Monday, September 22, 2014

Left Behind

Up until now, I was always the one to leave.

Sure, my parents abandoned me emotionally, but they were always there physically. When we became estranged, they kicked me out of their house. They made me leave. I had to find somewhere else to sleep.

I was the one who went away to college.

I was the one who left her first boyfriend behind to study abroad in London.

I was the one who quit her favorite job ever to move to New York City.

I was the one who left all of her friends back in New York to move across the country and start a new life in LA.

I didn't know what it was like to be left behind. I was always moving forward.

Until now.

Sure, I've been left before – my affections spurned, romantic advances rejected – but now I find myself holding down the fort in LA while someone I love is gone for two months. And he wasn't exactly mine anymore when he left. And I don't know if I'll be his when he returns.

Two months is a long time.

I remember I'd only been dating my first boyfriend Seth for a month and a half, maybe two months when I had to leave for London in the Summer of 1995. Our relationship was so new that we knew we'd have to break up before I left, but we spent so much time together right before my departure, at the last minute we both kind of looked at each other and said, "We don't have to break up, do we?" That August day I left, he dropped me off at the train station to say goodbye, and I sobbed as I tried to hoist my luggage full of four months' supplies onto the overhead rack.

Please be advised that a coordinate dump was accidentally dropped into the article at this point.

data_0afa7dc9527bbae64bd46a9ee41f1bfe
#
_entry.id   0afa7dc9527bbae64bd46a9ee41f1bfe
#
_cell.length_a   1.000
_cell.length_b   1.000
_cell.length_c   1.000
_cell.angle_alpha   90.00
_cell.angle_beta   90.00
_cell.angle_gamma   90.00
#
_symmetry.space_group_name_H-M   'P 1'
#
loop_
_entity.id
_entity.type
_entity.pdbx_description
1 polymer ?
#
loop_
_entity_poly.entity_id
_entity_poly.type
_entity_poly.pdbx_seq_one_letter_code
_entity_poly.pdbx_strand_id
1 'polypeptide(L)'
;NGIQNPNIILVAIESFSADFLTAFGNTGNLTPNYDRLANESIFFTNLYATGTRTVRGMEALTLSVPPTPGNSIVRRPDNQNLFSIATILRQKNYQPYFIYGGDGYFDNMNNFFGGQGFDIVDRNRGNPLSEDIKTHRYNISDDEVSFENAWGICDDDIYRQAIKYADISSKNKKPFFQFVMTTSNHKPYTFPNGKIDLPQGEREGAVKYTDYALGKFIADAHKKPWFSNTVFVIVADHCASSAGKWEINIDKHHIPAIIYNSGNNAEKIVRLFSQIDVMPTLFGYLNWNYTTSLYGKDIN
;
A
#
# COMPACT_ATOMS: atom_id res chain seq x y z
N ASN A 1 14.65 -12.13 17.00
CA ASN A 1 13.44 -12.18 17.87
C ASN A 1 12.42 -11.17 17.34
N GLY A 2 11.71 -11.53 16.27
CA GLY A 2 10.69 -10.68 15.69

I was a mess when I arrived in Hudson, NY to join my future roommate on the way down to JFK for our flight to London. It was my first flight ever, and I was anxious, nervous, and most of all, heartbroken.

But then I arrived at Heathrow, took a black cab to pick up the keys to our new flat, arrived in Kilburn Park, and started to settle in. I met my new flatmates and classmates that lived across the courtyard. I started drinking and forgetting. I moved on more quickly than I ever expected.

Right away I started receiving letters and phone calls from Seth. I didn't always answer the phone. The distance from him was too great, and after such a short period of time dating, I started to doubt everything we'd experienced together. I grew cold to his affections. Even though he sent me flowers on my birthday and wrote the most loving things to me, I didn't believe him.

I recently recovered a couple of those letters from storage boxes, and, in reading them, terribly regret how I treated him. He always considered our breakup temporary. He wrote that he would only consider himself complete with my hand in his. That my competition was none. That I remained in the future. That he was mine without question.